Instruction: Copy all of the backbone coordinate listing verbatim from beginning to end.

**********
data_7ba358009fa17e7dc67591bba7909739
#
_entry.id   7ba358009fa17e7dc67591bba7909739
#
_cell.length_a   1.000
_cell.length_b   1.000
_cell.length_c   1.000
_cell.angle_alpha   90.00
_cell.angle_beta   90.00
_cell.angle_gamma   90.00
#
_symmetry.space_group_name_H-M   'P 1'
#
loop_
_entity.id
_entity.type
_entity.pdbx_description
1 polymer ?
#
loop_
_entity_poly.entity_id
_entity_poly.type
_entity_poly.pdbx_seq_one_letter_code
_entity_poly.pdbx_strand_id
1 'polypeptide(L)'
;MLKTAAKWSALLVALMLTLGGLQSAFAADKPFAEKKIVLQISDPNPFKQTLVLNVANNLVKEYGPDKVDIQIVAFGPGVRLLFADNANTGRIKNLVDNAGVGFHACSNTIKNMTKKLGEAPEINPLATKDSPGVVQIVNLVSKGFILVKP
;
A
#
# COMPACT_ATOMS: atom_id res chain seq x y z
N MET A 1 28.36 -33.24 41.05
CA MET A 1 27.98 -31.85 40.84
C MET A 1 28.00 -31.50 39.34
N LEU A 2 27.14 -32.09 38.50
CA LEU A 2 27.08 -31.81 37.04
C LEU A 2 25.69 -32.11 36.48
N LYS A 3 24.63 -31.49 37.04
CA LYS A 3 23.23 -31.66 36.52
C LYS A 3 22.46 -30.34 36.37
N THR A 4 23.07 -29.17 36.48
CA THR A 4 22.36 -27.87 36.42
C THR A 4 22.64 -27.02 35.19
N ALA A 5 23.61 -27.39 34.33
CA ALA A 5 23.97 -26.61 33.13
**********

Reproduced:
data_7ba358009fa17e7dc67591bba7909739
#
_entry.id   7ba358009fa17e7dc67591bba7909739
#
_cell.length_a   1.000
_cell.length_b   1.000
_cell.length_c   1.000
_cell.angle_alpha   90.00
_cell.angle_beta   90.00
_cell.angle_gamma   90.00
#
_symmetry.space_group_name_H-M   'P 1'
#
loop_
_entity.id
_entity.type
_entity.pdbx_description
1 polymer ?
#
loop_
_entity_poly.entity_id
_entity_poly.type
_entity_poly.pdbx_seq_one_letter_code
_entity_poly.pdbx_strand_id
1 'polypeptide(L)'
;MLKTAAKWSALLVALMLTLGGLQSAFAADKPFAEKKIVLQISDPNPFKQTLVLNVANNLVKEYGPDKVDIQIVAFGPGVRLLFADNANTGRIKNLVDNAGVGFHACSNTIKNMTKKLGEAPEINPLATKDSPGVVQIVNLVSKGFILVKP
;
A
#
# COMPACT_ATOMS: atom_id res chain seq x y z
N MET A 1 28.36 -33.24 41.05
CA MET A 1 27.98 -31.85 40.84
C MET A 1 28.00 -31.50 39.34
N LEU A 2 27.14 -32.09 38.50
CA LEU A 2 27.08 -31.81 37.04
C LEU A 2 25.69 -32.11 36.48
N LYS A 3 24.63 -31.49 37.04
CA LYS A 3 23.23 -31.66 36.52
C LYS A 3 22.46 -30.34 36.37
N THR A 4 23.07 -29.17 36.48
CA THR A 4 22.36 -27.87 36.42
C THR A 4 22.64 -27.02 35.19
N ALA A 5 23.61 -27.39 34.33
CA ALA A 5 23.97 -26.61 33.13